Building off all that, is it fair to look down upon those who wish to do well for themselves? There have been many days I had this discussion with some cat who is living off a trust fund or is financially well off who will then arrogantly put down artists who are getting paid accusing them of selling out. What’s crazy is that some of these cats will actually down play their living situation and try and come across like their poor which is ok if their intent is to lay low. But it’s a whole other thing when you aren’t dealing with the day to day stress of having to make ends meet but at the same time will be quick to judge somebody for trying to escape poverty and then call them sell out when they wanna celebrate their new found riches by blinging out. It implies that it’s ok for the cultural critic to have money, eat at expensive veggie restaurants or drink at expensive coffee houses while dissing those who are trying to come up financially. It’s the ultimate statement in elitism. And yes, I clearly understand that not everybody who identifies themselves with Hip Hop’s underground today is living off a trust fund, but it needs to be said that not everyone who is getting MTV type exposure is trying to be the blingiest cat around. At the end of the day everyone wants to eat, support their families and be in a position where they can afford to come and go as they please. Money in the pocket gives you a heck of lot more options to make moves as opposed to when you don’t have it.

UNDERGROUND AND COMMERCIAL CAN THE TWO MEET?

As I mentioned earlier, once upon a time, being underground within Hip Hop meant being connected to the streets of the hood. Whatever was popping in the hood was the underground flava that everyone would soon wanna pick upon and imitate. It wasn’t one person who set that trend. It was something that was universally felt and recognized around the way and ultimately reflected by rap artists.

Today, the term underground is no longer associated with the street culture. If you don’t believe me try including artists like Beanie Sigel, Memphis Bleek, Cassidy or Mack 10 in the same breath as Atmosphere, Madlib, Mr. Lif, MF Doom, or Vast Aires. There are many who quickly say well an artist like Beanie is on the radio all the time so he can’t be underground. But as I also mentioned would that same criteria be applied to Vast Aires if they were being played all the time? Probably not. My question is why not?

Are all these artists underground? Is this concept we call underground, large enough to accommodate a Beanie Sigel and his State Property click alongside MF Doom? Or do we revert back to age old argument about Beanie is not Hip Hop but Rap while MF Doom is Hip Hop? Does that definition change if Beanie shows up his next show and starts busting windmills on stage or if he does a collab with one of Hip Hop’s pioneers like GM Caz? What if we discover as I have in the past that many of these commercial artists had spent years getting experience by being in emcee battles or b-boying or b-girling at gigs.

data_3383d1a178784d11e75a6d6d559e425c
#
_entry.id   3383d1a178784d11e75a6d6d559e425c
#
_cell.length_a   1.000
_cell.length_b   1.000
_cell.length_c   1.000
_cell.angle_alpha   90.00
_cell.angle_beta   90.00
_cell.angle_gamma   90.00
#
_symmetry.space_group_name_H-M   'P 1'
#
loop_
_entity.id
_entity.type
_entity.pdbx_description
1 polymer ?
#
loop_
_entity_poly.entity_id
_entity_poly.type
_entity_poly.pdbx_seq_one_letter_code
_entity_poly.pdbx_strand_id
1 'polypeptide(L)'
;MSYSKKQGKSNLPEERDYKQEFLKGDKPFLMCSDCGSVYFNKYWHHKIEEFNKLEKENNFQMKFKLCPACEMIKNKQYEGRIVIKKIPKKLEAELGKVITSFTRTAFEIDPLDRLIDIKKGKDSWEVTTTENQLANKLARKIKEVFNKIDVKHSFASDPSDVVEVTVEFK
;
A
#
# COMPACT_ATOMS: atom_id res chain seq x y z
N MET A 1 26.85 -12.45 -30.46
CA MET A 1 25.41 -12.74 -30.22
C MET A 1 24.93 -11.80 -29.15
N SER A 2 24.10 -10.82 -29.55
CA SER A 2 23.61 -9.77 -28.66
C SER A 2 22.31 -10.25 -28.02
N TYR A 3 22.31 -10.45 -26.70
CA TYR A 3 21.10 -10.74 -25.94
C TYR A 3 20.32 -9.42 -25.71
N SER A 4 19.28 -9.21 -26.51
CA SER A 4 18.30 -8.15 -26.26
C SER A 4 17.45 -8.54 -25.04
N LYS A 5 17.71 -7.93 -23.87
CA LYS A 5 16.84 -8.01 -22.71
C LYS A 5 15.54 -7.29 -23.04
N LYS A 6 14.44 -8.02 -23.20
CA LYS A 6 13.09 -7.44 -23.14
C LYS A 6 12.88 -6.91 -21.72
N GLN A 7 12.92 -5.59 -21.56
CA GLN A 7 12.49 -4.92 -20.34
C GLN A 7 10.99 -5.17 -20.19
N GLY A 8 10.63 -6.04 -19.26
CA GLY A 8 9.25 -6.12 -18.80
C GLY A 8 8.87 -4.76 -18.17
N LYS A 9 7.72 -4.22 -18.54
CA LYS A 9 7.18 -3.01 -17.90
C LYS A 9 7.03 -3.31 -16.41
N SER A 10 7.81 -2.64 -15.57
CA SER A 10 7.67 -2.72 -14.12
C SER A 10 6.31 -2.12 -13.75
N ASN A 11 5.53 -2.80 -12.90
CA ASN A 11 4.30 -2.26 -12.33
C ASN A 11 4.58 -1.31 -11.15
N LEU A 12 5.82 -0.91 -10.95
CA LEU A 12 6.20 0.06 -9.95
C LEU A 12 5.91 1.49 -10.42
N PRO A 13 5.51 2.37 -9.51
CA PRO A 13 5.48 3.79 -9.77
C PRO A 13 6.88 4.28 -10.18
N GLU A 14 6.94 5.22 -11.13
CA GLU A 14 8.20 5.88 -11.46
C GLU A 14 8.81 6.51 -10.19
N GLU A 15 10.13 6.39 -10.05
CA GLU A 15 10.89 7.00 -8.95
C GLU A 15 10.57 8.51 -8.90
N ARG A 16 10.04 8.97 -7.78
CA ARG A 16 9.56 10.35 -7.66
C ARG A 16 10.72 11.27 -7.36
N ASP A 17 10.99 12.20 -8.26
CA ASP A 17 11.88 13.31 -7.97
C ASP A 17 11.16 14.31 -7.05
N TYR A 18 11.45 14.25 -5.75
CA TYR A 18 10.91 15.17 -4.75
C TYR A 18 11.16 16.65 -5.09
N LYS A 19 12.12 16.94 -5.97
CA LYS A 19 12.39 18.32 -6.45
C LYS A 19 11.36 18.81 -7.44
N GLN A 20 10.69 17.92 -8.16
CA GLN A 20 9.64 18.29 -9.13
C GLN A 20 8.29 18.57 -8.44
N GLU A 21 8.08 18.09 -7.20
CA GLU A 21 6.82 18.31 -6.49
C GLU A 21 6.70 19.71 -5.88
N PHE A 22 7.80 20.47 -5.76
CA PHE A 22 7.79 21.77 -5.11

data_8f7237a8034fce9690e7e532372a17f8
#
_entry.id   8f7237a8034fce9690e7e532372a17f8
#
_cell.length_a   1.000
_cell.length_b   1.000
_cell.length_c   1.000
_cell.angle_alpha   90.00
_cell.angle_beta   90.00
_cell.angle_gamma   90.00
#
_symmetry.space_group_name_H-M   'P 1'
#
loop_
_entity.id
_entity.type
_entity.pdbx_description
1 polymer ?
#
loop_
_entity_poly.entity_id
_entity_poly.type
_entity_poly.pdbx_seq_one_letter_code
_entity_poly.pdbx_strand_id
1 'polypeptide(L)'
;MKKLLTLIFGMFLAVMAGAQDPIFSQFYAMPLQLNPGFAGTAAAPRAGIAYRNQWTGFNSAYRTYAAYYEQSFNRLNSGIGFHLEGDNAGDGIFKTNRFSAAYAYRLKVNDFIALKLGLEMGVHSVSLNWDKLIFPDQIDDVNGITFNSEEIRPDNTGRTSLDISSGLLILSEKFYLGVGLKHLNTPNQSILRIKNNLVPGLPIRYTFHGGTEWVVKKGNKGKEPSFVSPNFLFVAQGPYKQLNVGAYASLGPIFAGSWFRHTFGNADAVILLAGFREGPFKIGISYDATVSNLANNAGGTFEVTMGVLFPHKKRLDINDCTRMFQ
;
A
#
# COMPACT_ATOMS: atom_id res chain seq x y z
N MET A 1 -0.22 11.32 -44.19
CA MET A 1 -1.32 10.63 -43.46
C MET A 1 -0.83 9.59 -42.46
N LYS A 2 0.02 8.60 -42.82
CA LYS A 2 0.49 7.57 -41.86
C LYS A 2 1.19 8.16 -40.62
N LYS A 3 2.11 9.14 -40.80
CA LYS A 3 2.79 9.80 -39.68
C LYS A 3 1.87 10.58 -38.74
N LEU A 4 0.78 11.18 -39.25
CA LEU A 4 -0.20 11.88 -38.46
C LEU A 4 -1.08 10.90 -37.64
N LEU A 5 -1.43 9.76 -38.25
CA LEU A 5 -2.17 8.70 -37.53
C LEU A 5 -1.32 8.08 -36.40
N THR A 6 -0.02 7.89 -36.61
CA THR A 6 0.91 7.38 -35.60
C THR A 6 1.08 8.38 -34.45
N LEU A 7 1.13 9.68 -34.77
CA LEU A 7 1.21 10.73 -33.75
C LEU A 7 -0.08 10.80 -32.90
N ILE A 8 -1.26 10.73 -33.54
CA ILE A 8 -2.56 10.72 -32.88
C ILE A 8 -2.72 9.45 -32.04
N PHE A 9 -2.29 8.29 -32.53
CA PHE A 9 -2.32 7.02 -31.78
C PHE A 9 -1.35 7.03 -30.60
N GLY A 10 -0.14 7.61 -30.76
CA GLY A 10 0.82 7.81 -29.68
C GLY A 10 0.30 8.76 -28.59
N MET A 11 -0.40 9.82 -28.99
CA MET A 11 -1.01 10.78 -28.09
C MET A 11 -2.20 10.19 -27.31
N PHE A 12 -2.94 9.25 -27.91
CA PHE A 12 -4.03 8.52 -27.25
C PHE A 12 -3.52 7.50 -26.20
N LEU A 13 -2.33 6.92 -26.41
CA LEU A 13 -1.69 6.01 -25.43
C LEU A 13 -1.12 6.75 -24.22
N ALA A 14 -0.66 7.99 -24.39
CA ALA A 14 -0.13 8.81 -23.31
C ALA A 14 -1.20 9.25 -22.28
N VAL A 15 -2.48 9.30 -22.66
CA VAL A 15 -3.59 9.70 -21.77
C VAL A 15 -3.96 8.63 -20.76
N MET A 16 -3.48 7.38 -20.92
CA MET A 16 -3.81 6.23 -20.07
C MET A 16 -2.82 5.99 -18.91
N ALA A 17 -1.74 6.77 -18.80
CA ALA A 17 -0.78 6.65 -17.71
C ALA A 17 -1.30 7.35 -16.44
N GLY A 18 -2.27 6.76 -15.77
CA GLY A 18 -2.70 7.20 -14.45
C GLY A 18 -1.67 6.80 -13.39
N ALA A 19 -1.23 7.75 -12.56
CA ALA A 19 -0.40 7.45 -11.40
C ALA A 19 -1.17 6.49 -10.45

We can go on endlessly with these types of questions. The main point I wanna ultimately get across is for us to see Hip Hop in its entirety. It’s all of us for better or for worse and good and for bad, for what’s hot and what sucks and what’s underground and what’s mainstream. What would we need to keep in mind is that Hip Hop culture should strive to be better then the music industry and not fall into the same nasty habit of segregating the music and the artists based upon false assumptions that many times break down into ethnic stereotypes. I.e. when we say ‘underground hip hop’ we may be implying a large white or Asian audience consisting skaters, bikers and people with disposable income. When we say commercial or mainstream hip hop we may be implying, mostly Black and Latino, from the hood and thugged out. We have to make sure we don’t inadvertently embrace this line of thinking.

Today we are discussing underground vs. commercial, but we could spark off similar discussions about ‘regular Hip Hop vs. Latino or Asian Hip Hop.

Lemme know what you think…It’s something to ponder…